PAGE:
Oman approves coronavirus mitigation measures

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Updated 20 March 2020

Oman approves coronavirus mitigation measures

  • Oman cracks down on street vendors over coronavirus concerns

DUBAI: Oman has approved a set of measures to cope with the impact of coronavirus and a sharp decline in global oil prices, including ensuring all government functionalities adhered to the prescribed 5 percent cut in their budgets.

The decision was approved by Oman’s Financial Affairs and Energy Resources Council, chaired by Darwish bin Ismaeel Al-Balushi, minister for financial affairs and deputy Chairman of the Financial Affairs and Energy Resources Council, a report from state news agency Oman News Agency reported.

“As part of its keenness to undertake precautionary measures to alleviate the negative impacts of CVID19 pandemic, the Council approved the following procedures:

“Stressing the necessity of adherence of ministries and government civil, military and security units to the prescribed budget cuts of 5% in the budgets of the respective ministries and units.

“Conducting full revision of general spending articles (allocations) with a view to achieving further cutting down of expenditure budgets.

“Revising subsidy and expenditure provisions (allocations) of the Government’s capital, operational and administrative companies, including financial regulations and human resources.”

The council also set aside funds to ensure food supply and reserves as well as to implement measures against the spread of coronavirus.

The policy body likewise boosted the lending portfolio of Al Raffd Fund increase the number of loans offered to small and medium enterprises in the Sultanate.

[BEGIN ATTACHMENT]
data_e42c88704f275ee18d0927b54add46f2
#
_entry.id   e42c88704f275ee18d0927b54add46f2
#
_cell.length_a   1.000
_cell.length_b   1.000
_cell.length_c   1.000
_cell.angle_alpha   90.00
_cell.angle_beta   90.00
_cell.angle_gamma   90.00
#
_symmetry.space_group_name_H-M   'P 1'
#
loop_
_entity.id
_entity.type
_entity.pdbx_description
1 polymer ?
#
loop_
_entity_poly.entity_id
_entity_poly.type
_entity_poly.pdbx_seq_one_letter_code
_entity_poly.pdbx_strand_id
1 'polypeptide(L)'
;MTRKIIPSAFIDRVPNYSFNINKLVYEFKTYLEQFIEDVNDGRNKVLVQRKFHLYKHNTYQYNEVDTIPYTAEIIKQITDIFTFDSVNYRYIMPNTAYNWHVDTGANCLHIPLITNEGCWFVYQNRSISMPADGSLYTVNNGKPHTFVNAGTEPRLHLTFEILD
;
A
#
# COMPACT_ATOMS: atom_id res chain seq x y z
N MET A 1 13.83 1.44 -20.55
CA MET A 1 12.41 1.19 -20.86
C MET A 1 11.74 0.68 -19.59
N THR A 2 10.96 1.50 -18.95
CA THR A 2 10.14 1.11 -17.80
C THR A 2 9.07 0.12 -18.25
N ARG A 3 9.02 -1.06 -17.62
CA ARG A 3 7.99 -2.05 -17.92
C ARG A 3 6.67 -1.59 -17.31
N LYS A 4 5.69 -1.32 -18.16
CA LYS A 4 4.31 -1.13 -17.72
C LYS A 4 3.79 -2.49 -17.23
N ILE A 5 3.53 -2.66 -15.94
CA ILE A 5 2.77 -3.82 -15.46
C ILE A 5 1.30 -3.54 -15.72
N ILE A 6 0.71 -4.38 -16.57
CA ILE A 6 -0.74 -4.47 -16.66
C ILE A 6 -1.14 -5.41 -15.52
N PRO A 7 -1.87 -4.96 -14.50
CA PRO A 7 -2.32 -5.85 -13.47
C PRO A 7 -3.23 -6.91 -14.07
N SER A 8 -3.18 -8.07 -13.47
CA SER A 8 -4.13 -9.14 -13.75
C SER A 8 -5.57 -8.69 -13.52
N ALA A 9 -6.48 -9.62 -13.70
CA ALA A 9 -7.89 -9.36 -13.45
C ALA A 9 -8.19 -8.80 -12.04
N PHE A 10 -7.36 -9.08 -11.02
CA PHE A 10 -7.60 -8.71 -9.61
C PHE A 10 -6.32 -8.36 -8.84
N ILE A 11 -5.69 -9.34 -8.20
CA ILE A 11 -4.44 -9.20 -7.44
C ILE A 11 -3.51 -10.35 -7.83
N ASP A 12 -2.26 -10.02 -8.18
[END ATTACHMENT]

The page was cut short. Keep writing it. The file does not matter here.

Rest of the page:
“The Financial Affairs and Energy Resources Council will continue to monitor and assess the impact of international economic developments on the Sultanate and it will undertake further precautionary measures to limit those impacts and to control fiscal deficit,” the policy body said.

Meanwhile, the Sultanate’s authorities on Friday raided street vendors in Muscat for violating health precautions, daily Times of Oman reported.

The vendors breached health regulations and requirements against the spread of COVID-19, the Muscat Municipality said in a statement.

Oman has reported 48 cases of the new coronavirus.

Iraq’s foreign minister makes first visit to Iran

Updated 26 September 2020

Iraq’s foreign minister makes first visit to Iran

  • Iran sees neighboring Iraq as a possible route to bypass US sanctions that President Donald Trump re-imposed in 2018

TEHRAN: Iraq’s foreign minister arrived Saturday in Tehran for bilateral talks with senior Iranian officials, according to the state-run news agency.
IRNA reported that Fuad Hussein planned to meet his Iranian counterpart Mohammad Javad Zarif and President Hassan Rouhani, in what marked his first visit to the Iranian capital.
Zarif visited Baghdad in mid-July, when he met with Hussein and Iraqi Prime Minister Mustafa Al-Kadhimi. It was Zarif’s first visit to Iraq since a US airstrike in January killed a top Iranian general, Qassim Soleimani, outside Baghdad’s international airport. The strike catapulted Iraq to the brink of a US-Iran proxy war that could have destabilized the Middle East.
After Zarif’s trip, the Iraqi premier visited Iran in July.
The report did not elaborate on the main reasons behind the top Iraqi diplomat’s two-day trip to Tehran.
Iran sees neighboring Iraq as a possible route to bypass US sanctions that President Donald Trump re-imposed in 2018 after pulling the US out of the 2015 nuclear deal between Tehran and world powers.
Last year, Iran’s exports to Iraq amounted to nearly $9 billion, the official IRNA news agency reported on Tuesday. It said the two nations will discuss increasing the amount to $20 billion.
Before the current global pandemic, some 5 million Iranian pilgrims annually brought in nearly $5 billion visiting Iraq’s Shiite holy sites.
Iran has seen the worst outbreak in the region, with more than 443,000 thousand confirmed cases and at least 25,300 deaths.
A news website affiliated with Iranian state TV,, reported that Iran canceled all its flights to Iraqi cities until the religious holiday of Arbaeen, due to concerns over the coronavirus outbreak. The holiday marks the end of the forty days of mourning that follow annually on the death anniversary of the seventh-century Muslim leader Hussein, who was killed at the Battle of Karbala during the tumultuous first century of Islam’s history.
Iran fought an eight-year war with Iraq that killed nearly 1 million people on both sides, after former Iraqi dictator Saddam Hussein invaded in the early 1980s.